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Chinese feed-in tariff has potential, but details lacking

The Chinese feed-in tariff could give a major boost to the solar industry increasing installations by a combined 1.5 GW in 2011 and 2012, but the devil is in the details, says IHS iSuppli.

By Kari Williamson

“The Chinese Government’s release of its nationwide FiT is sending a very positive signal to the country’s solar industry – a signal that ultimately will increase PV installations by huge margins during 2011 and 2012,” says Glenn Gu, Senior Analyst for solar photovoltaics (PV) at IHS.

“The establishment of the FiT has increased the confidence level among players in the China PV supply chain by guaranteeing the return on investment for many existing solar projects. PV companies are expected to take full advantage of the policy to accelerate the construction of solar projects and increase investments in future endeavours.”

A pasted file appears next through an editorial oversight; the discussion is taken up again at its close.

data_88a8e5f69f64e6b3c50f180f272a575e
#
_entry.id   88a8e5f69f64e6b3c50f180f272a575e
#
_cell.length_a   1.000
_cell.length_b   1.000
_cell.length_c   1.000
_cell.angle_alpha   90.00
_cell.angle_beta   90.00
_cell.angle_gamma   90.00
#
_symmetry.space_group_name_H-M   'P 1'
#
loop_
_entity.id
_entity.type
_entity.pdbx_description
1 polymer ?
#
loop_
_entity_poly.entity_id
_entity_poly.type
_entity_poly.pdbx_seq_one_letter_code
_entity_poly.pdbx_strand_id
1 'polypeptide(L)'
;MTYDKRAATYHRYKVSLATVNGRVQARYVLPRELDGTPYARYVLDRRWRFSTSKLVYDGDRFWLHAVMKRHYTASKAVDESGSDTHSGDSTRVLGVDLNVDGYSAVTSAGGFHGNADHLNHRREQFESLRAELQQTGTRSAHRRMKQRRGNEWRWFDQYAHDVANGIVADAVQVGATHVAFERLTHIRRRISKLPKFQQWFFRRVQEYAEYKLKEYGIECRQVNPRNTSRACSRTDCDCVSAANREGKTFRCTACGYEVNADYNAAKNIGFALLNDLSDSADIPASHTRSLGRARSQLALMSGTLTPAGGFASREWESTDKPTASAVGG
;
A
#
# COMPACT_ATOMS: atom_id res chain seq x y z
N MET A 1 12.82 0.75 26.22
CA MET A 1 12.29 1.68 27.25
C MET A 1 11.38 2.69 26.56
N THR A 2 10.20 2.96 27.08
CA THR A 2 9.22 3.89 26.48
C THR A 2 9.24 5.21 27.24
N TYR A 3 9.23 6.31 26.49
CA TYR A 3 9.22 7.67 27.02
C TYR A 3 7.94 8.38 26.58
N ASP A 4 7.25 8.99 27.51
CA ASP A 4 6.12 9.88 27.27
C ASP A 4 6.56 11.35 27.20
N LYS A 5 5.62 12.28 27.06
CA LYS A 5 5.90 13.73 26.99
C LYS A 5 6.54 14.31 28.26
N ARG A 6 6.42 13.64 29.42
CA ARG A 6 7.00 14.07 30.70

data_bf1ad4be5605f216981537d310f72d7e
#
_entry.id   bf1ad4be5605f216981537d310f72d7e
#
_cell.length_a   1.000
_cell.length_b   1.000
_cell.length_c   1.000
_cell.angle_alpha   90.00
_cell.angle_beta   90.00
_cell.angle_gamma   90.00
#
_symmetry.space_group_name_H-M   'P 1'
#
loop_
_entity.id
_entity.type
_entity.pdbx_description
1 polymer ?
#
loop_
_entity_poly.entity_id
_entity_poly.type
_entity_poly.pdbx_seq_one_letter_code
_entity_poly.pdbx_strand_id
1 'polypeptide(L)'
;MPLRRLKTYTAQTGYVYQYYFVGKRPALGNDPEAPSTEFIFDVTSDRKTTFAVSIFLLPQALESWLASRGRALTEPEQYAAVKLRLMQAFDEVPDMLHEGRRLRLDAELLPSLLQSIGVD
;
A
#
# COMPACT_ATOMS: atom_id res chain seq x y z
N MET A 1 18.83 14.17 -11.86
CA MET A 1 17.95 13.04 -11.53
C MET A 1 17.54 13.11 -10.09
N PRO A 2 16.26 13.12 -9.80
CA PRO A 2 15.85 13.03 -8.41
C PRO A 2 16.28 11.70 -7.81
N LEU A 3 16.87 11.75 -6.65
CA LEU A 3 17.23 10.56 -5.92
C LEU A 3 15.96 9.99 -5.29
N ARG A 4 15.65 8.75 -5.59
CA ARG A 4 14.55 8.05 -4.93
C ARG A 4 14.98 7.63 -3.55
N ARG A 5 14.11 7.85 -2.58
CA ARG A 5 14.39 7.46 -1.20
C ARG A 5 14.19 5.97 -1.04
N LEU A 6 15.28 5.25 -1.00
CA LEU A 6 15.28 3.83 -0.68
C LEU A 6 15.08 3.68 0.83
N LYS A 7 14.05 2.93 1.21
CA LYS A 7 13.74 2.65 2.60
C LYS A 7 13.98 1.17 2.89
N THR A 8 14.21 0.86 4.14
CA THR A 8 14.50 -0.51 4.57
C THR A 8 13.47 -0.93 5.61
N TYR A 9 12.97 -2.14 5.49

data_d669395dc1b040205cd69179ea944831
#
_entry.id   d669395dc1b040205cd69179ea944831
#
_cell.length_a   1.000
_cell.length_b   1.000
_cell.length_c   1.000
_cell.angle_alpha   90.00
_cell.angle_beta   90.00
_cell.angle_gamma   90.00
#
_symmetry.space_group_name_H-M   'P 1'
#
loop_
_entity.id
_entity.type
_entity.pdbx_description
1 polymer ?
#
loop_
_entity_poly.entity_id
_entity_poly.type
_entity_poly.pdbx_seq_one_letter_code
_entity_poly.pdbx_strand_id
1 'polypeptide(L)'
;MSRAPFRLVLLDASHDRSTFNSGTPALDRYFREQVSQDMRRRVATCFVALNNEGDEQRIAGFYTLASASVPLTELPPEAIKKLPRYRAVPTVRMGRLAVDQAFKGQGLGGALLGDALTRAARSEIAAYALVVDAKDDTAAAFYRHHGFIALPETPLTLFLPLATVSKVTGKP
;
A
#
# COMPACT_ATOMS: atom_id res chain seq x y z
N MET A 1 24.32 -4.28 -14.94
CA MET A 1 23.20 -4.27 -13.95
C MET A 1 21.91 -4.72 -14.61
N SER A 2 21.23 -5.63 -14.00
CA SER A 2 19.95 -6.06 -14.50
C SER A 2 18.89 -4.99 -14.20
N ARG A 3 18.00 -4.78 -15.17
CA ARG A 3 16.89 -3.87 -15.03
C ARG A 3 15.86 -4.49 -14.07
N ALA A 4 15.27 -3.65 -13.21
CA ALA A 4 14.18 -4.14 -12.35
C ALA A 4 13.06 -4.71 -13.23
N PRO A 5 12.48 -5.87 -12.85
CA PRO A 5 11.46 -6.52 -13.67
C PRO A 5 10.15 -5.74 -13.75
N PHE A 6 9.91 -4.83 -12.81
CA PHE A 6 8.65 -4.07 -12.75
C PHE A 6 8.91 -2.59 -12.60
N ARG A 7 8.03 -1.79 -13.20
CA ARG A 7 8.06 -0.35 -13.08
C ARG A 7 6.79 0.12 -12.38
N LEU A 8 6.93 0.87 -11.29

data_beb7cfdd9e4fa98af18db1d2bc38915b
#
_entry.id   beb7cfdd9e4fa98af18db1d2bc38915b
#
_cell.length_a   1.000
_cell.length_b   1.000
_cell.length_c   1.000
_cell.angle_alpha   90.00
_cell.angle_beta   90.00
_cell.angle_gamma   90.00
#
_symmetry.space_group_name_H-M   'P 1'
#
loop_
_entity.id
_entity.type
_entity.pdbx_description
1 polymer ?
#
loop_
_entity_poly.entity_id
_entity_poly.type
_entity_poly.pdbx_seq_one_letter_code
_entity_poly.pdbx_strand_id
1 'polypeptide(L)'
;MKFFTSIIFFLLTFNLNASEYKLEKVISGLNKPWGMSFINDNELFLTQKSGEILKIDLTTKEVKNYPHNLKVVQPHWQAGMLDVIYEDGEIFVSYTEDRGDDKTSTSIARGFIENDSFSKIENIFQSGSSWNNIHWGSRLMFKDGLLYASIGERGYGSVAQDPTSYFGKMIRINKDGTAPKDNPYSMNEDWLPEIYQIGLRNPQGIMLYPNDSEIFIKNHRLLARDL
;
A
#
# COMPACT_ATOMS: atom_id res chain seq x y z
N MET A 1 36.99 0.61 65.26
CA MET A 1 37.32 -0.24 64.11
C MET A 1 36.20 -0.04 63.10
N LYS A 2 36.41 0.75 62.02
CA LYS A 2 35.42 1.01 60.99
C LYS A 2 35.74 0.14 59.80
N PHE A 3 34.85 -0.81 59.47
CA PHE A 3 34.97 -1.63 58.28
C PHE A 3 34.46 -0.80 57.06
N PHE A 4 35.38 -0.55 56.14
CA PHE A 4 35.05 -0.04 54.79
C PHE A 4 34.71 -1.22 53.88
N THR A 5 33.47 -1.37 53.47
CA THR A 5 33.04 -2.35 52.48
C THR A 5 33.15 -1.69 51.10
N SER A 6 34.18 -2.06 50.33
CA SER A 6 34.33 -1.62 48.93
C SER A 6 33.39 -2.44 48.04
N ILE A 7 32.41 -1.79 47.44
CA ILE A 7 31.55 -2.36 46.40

However, IHS iSuppli says the documentation “seems too simple” and that it fails to address fundamental questions.

Unanswered points include:

  • The documentation fails to mention the subsidy period;
  • Only a signal feed-in tariff rate is offered for all solar PV projects regardless of region and installation method;
  • The subsidy capital may not be enough to sufficiently fund all solar PV installations;
  • The capital for the feed-in tariff is said to come from a Renewable Energy Tariff account, but the account has suffered a deficit since 2010 and this is expected to widen in 2011. IHS iSuppli expects the deficit to remain until 2014 as the majority of the capital will be used to subsidise other renewable energy projects such as wind and biomass; and
  • It does not address grid connection issues.

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Photovoltaics (PV)  •  Policy, investment and markets